Strengths Matter Too, Positive Youth Development

Josh Richardt


What helps young people thrive?

Taking their brain’s natural “plasticity” – the ability to change and grow – and combining this with heaping doses of positive people, places, and opportunities.

Researchers call this positive youth development or PYD.

At City Connects, it’s an essential strategy in our work.

“To foster students’ full development, City Connects schools aim for their students to be healthy, caring, socially responsible, knowledgeable citizens,” Una Shannon, a Post-Doctoral fellow who works with City Connects implementation and evaluation teams, says of how we promote positive youth development.

Una Shannon

“The focus is on thriving: Building positive relationships, tapping into resilience, and providing opportunities for meaningful participation and leadership.”

In the field of adolescent development this is a vital shift. Instead of seeing “adolescents as inherently ‘at risk,’” as Richard Lerner, a Tufts University Psychology Professor and an expert on PYD, writes in a 2011 report, the PYD approach “views young people as resources to be developed…” Continue reading

From Awareness to Action in Minnesota


Laurie Acker’s experience with City Connects shows how awareness of students’ needs can lead to action.

“The big ‘A ha,’ that I had with City Connects was hearing that 65 percent of why there is an achievement gap has nothing to do with schools or teachers,” explains Acker, who has worked as both a teacher and a principal in Catholic schools.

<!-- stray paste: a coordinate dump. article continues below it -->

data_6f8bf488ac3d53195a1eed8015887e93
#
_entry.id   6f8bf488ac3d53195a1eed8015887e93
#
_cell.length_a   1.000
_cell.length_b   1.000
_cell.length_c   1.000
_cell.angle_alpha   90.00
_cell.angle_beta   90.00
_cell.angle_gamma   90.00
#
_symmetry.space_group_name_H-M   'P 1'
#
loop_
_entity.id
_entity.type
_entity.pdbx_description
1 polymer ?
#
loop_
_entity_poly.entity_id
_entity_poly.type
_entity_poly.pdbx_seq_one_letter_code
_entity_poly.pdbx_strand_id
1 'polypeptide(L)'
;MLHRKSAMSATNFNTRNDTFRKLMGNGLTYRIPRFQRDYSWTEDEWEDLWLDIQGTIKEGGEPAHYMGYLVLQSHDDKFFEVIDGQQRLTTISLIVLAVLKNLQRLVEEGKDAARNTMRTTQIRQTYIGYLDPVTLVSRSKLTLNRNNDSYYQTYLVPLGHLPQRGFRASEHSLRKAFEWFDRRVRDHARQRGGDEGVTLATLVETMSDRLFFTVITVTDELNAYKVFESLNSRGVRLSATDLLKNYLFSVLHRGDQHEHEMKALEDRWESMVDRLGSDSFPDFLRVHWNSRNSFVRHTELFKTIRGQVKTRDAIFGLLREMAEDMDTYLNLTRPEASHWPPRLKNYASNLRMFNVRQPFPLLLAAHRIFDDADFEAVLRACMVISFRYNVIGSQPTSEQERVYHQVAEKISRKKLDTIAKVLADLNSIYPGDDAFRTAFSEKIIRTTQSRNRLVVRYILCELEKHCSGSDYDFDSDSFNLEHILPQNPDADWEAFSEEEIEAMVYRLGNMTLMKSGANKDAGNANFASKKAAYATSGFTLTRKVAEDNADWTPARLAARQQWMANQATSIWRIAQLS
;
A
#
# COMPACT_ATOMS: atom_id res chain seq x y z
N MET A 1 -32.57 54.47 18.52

That 65 percent statistic comes from research that found the achievement gap is significantly fueled by out-of-school factors. Now, as the Program Manager for City Connects schools in the Twin Cities of Minneapolis and St. Paul, Minn., Acker sees those factors up close every day.

But she also sees how City Connects works with students, families, and community partners to address the many other challenges that children in the Twin Cities face. Continue reading

School Climate: a Q&A with Boston College’s Anastasia Raczek

Source: Anastasia Raczek


School climate is making headlines – and peaking the interest of researchers and policymakers. So earlier this month, we caught up with Anastasia Raczek and asked her to explain what school climate is and how it relates to City Connects’ work.

Anastasia Raczek

“School climate means lots of different things to different people. But we’re beginning to get more specific about it, and we do know a lot about what it seems to lead to,” Raczek said. As the Associate Director of Evaluation & Research, she helps lead an independent team that works to evaluate and improve City Connects. The team is based in the Center for Optimized Student Support, part of Boston College’s Lynch School of Education.